Saturday, February 25, 2012

Shrimp's Big Problem

Pesticides, viruses, poverty, carbon. 

It's time to think twice about shrimp (unless they're wild caught). 

From Mother Jones...
Marketing campaigns like Red Lobster's periodic "Endless Shrimp"promotions, crystallize shrimp's transformation from special-treat food to everyday cheap fare. What happened? The answer lies in the rise of factory-scale shrimp farms over the last generation. Twenty years ago, 80 percent of shrimp consumed here came from domestic wild fisheries, with imports supplying the rest. Today, we've more than flipped those numbers: the U.S. imports 90 percent of the shrimp consumed here.  
Canadian journalist Taras Grescoe took a hard look at the Asian operations that supply our shrimp. His conclusion: "The simple fact is, if you're eating cheap shrimp today, it almost certainly comes from a turbid, pesticide- and antibiotic-filled, virus-laden pond in the tropical climes of one of the world's poorest nations."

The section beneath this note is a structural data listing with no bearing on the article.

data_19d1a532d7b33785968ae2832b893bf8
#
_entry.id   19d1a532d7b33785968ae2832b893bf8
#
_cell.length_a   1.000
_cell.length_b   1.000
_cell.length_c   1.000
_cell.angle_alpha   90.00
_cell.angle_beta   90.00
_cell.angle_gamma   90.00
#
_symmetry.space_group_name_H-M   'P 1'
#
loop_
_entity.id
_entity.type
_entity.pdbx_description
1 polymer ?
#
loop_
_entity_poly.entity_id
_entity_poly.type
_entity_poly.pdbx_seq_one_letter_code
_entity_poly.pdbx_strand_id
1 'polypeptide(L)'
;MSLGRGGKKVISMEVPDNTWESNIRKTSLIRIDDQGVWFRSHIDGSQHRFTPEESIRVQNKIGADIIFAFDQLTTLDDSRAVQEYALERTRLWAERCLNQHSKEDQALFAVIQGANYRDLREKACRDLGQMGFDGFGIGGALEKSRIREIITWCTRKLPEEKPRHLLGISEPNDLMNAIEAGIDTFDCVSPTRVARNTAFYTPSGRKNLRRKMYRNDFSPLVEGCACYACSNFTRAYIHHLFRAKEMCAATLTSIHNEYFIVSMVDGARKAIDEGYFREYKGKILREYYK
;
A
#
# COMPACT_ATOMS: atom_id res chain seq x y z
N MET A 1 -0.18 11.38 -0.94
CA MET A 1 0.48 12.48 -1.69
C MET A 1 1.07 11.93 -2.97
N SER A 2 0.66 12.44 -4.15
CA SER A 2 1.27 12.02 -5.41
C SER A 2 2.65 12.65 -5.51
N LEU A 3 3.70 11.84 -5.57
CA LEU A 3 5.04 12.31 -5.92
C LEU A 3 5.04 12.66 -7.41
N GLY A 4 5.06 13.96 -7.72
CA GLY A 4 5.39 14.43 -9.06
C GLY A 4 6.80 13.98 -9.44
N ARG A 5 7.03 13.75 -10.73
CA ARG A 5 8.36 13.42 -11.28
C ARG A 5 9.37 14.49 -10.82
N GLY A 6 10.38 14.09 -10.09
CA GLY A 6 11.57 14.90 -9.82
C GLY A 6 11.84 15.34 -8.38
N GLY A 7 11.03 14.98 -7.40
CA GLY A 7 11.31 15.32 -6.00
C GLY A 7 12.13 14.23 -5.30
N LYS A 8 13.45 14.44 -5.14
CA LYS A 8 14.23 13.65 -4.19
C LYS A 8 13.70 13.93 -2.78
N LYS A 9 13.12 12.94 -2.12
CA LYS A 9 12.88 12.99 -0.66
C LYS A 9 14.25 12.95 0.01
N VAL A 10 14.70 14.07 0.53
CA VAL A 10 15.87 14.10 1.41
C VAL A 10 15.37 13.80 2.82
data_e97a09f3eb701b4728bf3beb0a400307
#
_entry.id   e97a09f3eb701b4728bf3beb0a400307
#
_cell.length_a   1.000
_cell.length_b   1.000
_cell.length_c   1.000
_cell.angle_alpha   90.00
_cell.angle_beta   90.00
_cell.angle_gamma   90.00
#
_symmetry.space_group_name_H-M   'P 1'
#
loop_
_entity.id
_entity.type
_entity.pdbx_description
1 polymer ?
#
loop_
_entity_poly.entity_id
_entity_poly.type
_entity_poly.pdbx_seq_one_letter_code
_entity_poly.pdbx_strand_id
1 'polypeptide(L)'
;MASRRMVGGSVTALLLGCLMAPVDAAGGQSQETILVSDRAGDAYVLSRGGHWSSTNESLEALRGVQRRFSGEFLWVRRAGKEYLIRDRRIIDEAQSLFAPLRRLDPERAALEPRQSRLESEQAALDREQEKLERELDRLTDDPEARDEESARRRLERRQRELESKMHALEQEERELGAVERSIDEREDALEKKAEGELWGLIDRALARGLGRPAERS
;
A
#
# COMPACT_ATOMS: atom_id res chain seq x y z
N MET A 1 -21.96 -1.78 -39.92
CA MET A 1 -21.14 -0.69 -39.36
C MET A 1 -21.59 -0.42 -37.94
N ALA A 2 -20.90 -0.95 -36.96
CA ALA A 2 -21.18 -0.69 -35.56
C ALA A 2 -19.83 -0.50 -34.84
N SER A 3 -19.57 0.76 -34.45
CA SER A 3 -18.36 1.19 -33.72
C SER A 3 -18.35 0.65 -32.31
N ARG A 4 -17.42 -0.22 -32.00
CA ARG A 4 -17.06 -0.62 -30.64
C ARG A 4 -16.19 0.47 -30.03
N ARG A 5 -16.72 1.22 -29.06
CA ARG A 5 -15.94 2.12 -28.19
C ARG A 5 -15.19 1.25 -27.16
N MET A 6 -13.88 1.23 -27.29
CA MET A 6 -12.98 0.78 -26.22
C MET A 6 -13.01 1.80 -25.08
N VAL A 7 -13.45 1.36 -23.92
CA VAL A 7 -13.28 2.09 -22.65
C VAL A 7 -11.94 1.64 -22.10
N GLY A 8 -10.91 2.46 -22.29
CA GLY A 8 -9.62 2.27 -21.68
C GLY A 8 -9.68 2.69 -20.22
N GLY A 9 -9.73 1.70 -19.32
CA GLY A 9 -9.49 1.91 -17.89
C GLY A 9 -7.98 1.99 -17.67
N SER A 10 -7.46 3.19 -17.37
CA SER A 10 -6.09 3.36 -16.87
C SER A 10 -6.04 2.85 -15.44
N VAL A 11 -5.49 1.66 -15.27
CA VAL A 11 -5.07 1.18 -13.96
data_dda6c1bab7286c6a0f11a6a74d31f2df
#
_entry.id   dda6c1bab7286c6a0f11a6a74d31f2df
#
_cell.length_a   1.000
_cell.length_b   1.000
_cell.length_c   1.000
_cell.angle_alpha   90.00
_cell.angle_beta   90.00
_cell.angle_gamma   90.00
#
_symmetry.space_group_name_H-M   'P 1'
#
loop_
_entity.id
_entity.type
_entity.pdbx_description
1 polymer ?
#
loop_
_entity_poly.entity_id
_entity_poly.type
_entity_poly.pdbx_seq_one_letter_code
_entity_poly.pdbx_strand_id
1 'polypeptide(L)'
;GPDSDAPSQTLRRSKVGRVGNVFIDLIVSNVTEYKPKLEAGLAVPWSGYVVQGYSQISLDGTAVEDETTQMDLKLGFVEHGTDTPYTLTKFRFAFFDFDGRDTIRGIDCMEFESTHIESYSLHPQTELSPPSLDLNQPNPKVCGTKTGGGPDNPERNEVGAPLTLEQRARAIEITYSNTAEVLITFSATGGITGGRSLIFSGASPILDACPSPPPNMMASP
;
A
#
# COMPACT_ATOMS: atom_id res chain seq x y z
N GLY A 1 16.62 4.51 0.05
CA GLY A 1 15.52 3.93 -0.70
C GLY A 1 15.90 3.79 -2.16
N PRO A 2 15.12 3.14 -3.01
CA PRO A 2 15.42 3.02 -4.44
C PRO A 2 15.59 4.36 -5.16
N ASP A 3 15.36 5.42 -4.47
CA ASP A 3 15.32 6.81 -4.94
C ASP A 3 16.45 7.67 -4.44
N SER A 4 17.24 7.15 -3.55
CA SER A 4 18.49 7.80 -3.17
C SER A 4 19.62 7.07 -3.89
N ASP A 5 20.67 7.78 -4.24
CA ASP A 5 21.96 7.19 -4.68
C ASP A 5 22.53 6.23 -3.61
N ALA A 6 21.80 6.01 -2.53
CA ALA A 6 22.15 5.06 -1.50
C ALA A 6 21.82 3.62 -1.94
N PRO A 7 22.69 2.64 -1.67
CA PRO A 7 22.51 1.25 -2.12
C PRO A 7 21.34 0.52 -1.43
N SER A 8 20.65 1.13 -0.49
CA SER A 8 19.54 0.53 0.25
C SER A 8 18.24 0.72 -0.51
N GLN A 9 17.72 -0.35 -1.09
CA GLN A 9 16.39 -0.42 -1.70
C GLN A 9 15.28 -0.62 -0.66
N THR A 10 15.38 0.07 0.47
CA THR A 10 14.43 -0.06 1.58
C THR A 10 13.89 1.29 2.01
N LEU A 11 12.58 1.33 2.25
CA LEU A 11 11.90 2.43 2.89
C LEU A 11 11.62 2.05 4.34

Lest anyone think otherwise, these factory farms generate poverty in the nations that house them, as Grescoe demonstrates; they privatize and cut down highly productive mangrove forests that once sustained fishing communities, leaving fetid dead zones in their wake. 
A new study finds that the flattening of Southeast Asian mangrove forests is devastating in another way, too. Kaufman estimates that 50 to 60 percent of shrimp farms occupy cleared mangroves, and the shrimp that emerges from them has a carbon footprint 10 times higher than the most notoriously climate-destroying foodstuff I'm aware of: beef from cows raised on cleared Amazon rainforest.  

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